The unipolar moment has passed, and it isn’t coming back, according to Alexander Cooley and Daniel H. Nexon, the authors of Exit From Hegemony: The Unraveling of the American Global Order.
The United States lacks both the will and the resources to consistently outbid China and other emerging powers for the allegiance of governments. It will be impossible to secure the commitment of some countries to U.S. visions of international order. Many of those governments have come to view the U.S.-led order as a threat to their autonomy, if not their survival. And some governments that still welcome a U.S.-led liberal order now contend with populist and other illiberal movements that oppose it, they write for Foreign Affairs:
What U.S. policymakers can do is plan for the world after global hegemony. If they help preserve the core of the American system, U.S. officials can ensure that the United States leads the strongest military and economic coalition in a world of multiple centers of power, rather than finding itself on the losing side of most contests over the shape of the new international order. To this end, the United States should reinvigorate the beleaguered and understaffed State Department, rebuilding and more effectively using its diplomatic resources. Smart statecraft will allow a great power to navigate a world defined by competing interests and shifting alliances.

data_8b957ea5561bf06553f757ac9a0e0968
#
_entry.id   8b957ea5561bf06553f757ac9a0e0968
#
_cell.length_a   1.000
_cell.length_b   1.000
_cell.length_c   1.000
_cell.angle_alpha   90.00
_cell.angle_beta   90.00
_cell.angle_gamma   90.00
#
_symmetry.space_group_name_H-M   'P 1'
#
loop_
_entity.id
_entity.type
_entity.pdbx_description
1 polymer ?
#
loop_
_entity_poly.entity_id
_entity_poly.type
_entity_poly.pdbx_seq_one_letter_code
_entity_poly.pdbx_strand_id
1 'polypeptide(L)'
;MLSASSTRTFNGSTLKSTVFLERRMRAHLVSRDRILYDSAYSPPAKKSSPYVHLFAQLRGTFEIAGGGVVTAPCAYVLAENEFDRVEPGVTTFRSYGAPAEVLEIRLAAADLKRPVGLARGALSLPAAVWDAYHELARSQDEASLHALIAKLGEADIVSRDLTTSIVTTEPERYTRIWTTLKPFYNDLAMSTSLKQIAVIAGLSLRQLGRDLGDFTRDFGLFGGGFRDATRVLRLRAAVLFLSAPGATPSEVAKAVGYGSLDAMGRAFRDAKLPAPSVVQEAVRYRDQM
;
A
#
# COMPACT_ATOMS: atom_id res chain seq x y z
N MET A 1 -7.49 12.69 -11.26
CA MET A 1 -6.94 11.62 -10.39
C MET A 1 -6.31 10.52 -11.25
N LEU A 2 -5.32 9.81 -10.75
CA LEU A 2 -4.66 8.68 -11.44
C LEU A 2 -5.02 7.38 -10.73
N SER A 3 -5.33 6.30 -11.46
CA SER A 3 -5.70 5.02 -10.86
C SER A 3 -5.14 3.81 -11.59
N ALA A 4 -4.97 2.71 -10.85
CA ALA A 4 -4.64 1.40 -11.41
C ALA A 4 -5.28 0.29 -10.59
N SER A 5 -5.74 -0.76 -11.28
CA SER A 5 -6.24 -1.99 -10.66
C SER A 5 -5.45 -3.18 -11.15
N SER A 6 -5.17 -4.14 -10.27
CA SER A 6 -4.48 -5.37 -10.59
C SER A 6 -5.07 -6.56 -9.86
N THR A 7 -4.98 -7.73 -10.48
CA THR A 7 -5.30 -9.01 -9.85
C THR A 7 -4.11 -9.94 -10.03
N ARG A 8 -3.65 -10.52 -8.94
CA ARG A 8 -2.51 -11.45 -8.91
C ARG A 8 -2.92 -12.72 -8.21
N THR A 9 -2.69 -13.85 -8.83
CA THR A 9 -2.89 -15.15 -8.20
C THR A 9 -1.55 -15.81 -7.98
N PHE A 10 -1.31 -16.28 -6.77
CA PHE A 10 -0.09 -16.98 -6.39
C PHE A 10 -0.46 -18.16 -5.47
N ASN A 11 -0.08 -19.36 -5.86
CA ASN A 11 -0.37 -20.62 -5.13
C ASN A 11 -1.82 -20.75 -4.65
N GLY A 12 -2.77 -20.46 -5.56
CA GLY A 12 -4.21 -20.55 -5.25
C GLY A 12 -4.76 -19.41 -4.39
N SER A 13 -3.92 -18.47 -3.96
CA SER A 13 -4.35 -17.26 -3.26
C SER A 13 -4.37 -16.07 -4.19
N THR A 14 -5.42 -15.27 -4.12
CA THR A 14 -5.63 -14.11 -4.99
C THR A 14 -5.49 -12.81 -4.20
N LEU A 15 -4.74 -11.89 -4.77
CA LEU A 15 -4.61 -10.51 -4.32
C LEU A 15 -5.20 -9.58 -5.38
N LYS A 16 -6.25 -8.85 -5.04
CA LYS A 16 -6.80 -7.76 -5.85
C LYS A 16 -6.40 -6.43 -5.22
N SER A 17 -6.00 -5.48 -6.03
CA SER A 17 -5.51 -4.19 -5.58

Another important shift marks a break from the post–Cold War unipolar moment. The transnational civil society networks that stitched together the liberal international order no longer enjoy the power and influence they once had, Cooley and Nexon add. Illiberal competitors now challenge them in many areas, including gender rights, multiculturalism, and the principles of liberal democratic governance. RTWT
Join @DCRES_Harvard, @HillmanJE, @CooleyOnEurasia and @KassenovaNargis for a Reconnecting Asia discussion of “Crony Capitalism” and China’s Belt and Road Initiative in Central Asia on June 25 from 10-11am.